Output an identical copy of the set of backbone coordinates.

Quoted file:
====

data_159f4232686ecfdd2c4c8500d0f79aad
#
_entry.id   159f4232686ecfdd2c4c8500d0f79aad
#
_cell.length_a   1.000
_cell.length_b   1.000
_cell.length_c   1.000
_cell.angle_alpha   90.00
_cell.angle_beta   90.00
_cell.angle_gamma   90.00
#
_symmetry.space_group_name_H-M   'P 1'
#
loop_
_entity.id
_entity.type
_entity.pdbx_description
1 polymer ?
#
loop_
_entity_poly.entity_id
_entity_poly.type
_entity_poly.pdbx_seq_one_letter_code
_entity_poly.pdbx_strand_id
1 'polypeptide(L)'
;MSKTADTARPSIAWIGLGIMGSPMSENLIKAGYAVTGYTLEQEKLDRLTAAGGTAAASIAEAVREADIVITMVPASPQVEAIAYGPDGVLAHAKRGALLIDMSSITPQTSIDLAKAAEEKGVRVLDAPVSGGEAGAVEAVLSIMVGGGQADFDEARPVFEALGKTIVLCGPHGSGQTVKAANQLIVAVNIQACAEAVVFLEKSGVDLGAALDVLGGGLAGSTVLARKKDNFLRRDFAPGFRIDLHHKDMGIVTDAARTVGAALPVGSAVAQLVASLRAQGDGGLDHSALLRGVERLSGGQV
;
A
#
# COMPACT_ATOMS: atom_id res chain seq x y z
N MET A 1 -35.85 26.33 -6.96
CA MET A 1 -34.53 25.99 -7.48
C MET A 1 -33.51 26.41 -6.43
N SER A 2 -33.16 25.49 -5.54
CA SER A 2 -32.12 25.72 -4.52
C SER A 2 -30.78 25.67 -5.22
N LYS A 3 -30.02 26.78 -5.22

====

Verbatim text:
data_159f4232686ecfdd2c4c8500d0f79aad
#
_entry.id   159f4232686ecfdd2c4c8500d0f79aad
#
_cell.length_a   1.000
_cell.length_b   1.000
_cell.length_c   1.000
_cell.angle_alpha   90.00
_cell.angle_beta   90.00
_cell.angle_gamma   90.00
#
_symmetry.space_group_name_H-M   'P 1'
#
loop_
_entity.id
_entity.type
_entity.pdbx_description
1 polymer ?
#
loop_
_entity_poly.entity_id
_entity_poly.type
_entity_poly.pdbx_seq_one_letter_code
_entity_poly.pdbx_strand_id
1 'polypeptide(L)'
;MSKTADTARPSIAWIGLGIMGSPMSENLIKAGYAVTGYTLEQEKLDRLTAAGGTAAASIAEAVREADIVITMVPASPQVEAIAYGPDGVLAHAKRGALLIDMSSITPQTSIDLAKAAEEKGVRVLDAPVSGGEAGAVEAVLSIMVGGGQADFDEARPVFEALGKTIVLCGPHGSGQTVKAANQLIVAVNIQACAEAVVFLEKSGVDLGAALDVLGGGLAGSTVLARKKDNFLRRDFAPGFRIDLHHKDMGIVTDAARTVGAALPVGSAVAQLVASLRAQGDGGLDHSALLRGVERLSGGQV
;
A
#
# COMPACT_ATOMS: atom_id res chain seq x y z
N MET A 1 -35.85 26.33 -6.96
CA MET A 1 -34.53 25.99 -7.48
C MET A 1 -33.51 26.41 -6.43
N SER A 2 -33.16 25.49 -5.54
CA SER A 2 -32.12 25.72 -4.52
C SER A 2 -30.78 25.67 -5.22
N LYS A 3 -30.02 26.78 -5.22